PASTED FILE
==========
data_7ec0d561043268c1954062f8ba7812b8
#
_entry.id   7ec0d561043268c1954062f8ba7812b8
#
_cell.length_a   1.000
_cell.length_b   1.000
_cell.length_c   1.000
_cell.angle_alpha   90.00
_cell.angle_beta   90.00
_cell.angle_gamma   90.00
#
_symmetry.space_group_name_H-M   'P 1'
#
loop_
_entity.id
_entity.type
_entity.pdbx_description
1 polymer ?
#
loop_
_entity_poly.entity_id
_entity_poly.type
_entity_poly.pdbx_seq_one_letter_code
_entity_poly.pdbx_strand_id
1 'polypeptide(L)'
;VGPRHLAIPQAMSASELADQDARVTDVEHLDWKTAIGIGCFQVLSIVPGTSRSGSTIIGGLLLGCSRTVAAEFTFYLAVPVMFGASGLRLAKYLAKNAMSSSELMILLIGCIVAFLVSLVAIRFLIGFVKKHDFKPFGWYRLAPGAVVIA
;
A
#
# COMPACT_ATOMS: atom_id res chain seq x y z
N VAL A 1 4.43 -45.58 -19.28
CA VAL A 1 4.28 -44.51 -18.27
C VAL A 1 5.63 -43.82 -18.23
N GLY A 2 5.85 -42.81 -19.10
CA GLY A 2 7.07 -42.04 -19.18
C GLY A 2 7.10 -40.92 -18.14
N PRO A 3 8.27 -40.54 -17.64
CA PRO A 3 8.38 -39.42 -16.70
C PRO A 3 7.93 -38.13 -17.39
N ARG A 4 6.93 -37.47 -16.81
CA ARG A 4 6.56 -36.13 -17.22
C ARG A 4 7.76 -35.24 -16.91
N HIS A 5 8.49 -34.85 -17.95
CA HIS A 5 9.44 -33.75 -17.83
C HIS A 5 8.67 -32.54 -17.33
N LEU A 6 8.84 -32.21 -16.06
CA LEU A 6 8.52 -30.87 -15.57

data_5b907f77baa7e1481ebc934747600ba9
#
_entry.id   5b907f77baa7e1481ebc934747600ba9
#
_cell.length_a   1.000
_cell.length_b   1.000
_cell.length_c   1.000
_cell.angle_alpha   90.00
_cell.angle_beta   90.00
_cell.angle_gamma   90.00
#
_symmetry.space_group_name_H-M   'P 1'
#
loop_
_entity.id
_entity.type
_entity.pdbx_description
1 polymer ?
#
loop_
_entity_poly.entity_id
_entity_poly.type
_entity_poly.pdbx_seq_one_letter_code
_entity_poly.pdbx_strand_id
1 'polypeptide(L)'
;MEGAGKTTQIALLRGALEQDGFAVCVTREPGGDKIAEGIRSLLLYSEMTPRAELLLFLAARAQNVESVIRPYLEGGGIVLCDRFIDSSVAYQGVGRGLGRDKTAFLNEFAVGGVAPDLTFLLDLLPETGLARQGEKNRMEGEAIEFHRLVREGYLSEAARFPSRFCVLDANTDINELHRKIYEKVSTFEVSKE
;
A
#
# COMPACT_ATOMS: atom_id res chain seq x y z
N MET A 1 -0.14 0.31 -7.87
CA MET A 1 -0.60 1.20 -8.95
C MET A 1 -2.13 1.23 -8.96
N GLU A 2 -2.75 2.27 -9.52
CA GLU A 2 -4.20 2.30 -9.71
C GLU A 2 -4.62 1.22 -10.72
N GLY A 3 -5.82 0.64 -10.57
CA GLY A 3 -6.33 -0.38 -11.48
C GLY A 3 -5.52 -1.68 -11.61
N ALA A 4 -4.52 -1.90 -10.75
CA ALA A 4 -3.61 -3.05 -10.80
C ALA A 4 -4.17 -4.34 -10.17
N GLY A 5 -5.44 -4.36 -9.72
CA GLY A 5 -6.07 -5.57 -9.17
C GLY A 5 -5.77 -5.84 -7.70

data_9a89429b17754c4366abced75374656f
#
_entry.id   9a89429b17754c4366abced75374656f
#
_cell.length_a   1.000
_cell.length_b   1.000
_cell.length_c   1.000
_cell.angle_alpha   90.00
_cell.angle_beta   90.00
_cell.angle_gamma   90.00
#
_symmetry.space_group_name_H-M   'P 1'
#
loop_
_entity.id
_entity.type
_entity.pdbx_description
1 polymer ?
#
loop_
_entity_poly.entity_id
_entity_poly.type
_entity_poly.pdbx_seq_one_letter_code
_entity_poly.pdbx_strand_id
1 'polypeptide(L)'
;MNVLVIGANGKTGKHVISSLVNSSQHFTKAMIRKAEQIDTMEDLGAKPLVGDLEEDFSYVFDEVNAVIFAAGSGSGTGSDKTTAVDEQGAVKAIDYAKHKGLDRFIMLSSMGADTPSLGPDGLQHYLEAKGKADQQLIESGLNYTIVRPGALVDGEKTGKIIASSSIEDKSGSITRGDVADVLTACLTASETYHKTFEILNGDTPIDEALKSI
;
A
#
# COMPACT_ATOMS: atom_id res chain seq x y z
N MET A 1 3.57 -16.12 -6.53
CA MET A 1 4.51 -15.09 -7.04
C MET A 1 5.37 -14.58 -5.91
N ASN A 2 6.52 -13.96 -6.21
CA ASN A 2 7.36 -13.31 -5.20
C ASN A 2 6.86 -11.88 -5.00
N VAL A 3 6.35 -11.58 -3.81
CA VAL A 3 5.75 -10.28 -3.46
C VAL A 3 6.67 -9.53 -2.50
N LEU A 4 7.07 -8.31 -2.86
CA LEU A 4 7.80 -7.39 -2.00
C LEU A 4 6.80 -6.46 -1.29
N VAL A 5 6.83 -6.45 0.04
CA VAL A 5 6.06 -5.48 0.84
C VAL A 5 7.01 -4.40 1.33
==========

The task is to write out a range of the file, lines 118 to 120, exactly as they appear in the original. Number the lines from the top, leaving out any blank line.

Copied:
;MNVLVIGANGKTGKHVISSLVNSSQHFTKAMIRKAEQIDTMEDLGAKPLVGDLEEDFSYVFDEVNAVIFAAGSGSGTGSDKTTAVDEQGAVKAIDYAKHKGLDRFIMLSSMGADTPSLGPDGLQHYLEAKGKADQQLIESGLNYTIVRPGALVDGEKTGKIIASSSIEDKSGSITRGDVADVLTACLTASETYHKTFEILNGDTPIDEALKSI
;
A